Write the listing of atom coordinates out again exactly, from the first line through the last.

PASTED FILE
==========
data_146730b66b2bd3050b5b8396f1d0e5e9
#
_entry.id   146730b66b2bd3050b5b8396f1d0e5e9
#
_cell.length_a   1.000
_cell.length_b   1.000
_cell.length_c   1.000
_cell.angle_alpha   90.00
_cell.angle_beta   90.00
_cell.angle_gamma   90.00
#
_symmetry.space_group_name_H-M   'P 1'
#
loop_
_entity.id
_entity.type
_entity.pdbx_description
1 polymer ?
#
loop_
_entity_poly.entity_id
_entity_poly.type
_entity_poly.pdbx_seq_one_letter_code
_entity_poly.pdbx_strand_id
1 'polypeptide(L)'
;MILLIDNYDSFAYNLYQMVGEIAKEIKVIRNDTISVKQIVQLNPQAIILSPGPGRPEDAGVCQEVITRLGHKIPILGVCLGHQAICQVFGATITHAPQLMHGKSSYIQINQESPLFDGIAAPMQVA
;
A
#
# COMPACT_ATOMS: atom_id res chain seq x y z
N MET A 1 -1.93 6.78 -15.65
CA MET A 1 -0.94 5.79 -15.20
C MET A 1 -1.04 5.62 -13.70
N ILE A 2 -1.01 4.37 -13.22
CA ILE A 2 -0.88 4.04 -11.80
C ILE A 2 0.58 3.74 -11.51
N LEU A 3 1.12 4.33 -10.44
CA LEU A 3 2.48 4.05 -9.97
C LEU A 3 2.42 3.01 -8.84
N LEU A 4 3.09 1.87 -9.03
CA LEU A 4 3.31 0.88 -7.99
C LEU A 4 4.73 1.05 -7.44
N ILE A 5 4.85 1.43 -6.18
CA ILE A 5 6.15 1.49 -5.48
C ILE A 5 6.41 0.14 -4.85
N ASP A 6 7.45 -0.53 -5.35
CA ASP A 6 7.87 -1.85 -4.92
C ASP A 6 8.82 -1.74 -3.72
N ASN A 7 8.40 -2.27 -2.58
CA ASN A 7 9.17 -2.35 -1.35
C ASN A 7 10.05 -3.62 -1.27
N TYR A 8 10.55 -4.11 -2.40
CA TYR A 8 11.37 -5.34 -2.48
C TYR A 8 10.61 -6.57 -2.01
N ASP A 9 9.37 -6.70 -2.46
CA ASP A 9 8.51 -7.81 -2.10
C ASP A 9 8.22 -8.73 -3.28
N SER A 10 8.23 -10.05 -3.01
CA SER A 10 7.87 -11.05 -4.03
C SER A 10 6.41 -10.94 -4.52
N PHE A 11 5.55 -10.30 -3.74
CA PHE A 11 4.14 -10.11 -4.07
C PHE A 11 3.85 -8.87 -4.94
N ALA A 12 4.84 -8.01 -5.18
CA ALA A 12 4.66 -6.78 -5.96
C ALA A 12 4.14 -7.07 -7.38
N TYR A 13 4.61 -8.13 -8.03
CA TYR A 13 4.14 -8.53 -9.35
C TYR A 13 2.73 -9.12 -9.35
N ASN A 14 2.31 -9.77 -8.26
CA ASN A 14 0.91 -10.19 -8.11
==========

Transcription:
data_146730b66b2bd3050b5b8396f1d0e5e9
#
_entry.id   146730b66b2bd3050b5b8396f1d0e5e9
#
_cell.length_a   1.000
_cell.length_b   1.000
_cell.length_c   1.000
_cell.angle_alpha   90.00
_cell.angle_beta   90.00
_cell.angle_gamma   90.00
#
_symmetry.space_group_name_H-M   'P 1'
#
loop_
_entity.id
_entity.type
_entity.pdbx_description
1 polymer ?
#
loop_
_entity_poly.entity_id
_entity_poly.type
_entity_poly.pdbx_seq_one_letter_code
_entity_poly.pdbx_strand_id
1 'polypeptide(L)'
;MILLIDNYDSFAYNLYQMVGEIAKEIKVIRNDTISVKQIVQLNPQAIILSPGPGRPEDAGVCQEVITRLGHKIPILGVCLGHQAICQVFGATITHAPQLMHGKSSYIQINQESPLFDGIAAPMQVA
;
A
#
# COMPACT_ATOMS: atom_id res chain seq x y z
N MET A 1 -1.93 6.78 -15.65
CA MET A 1 -0.94 5.79 -15.20
C MET A 1 -1.04 5.62 -13.70
N ILE A 2 -1.01 4.37 -13.22
CA ILE A 2 -0.88 4.04 -11.80
C ILE A 2 0.58 3.74 -11.51
N LEU A 3 1.12 4.33 -10.44
CA LEU A 3 2.48 4.05 -9.97
C LEU A 3 2.42 3.01 -8.84
N LEU A 4 3.09 1.87 -9.03
CA LEU A 4 3.31 0.88 -7.99
C LEU A 4 4.73 1.05 -7.44
N ILE A 5 4.85 1.43 -6.18
CA ILE A 5 6.15 1.49 -5.48
C ILE A 5 6.41 0.14 -4.85
N ASP A 6 7.45 -0.53 -5.35
CA ASP A 6 7.87 -1.85 -4.92
C ASP A 6 8.82 -1.74 -3.72
N ASN A 7 8.40 -2.27 -2.58
CA ASN A 7 9.17 -2.35 -1.35
C ASN A 7 10.05 -3.62 -1.27
N TYR A 8 10.55 -4.11 -2.40
CA TYR A 8 11.37 -5.34 -2.48
C TYR A 8 10.61 -6.57 -2.01
N ASP A 9 9.37 -6.70 -2.46
CA ASP A 9 8.51 -7.81 -2.10
C ASP A 9 8.22 -8.73 -3.28
N SER A 10 8.23 -10.05 -3.01
CA SER A 10 7.87 -11.05 -4.03
C SER A 10 6.41 -10.94 -4.52
N PHE A 11 5.55 -10.30 -3.74
CA PHE A 11 4.14 -10.11 -4.07
C PHE A 11 3.85 -8.87 -4.94
N ALA A 12 4.84 -8.01 -5.18
CA ALA A 12 4.66 -6.78 -5.96
C ALA A 12 4.14 -7.07 -7.38
N TYR A 13 4.61 -8.13 -8.03
CA TYR A 13 4.14 -8.53 -9.35
C TYR A 13 2.73 -9.12 -9.35
N ASN A 14 2.31 -9.77 -8.26
CA ASN A 14 0.91 -10.19 -8.11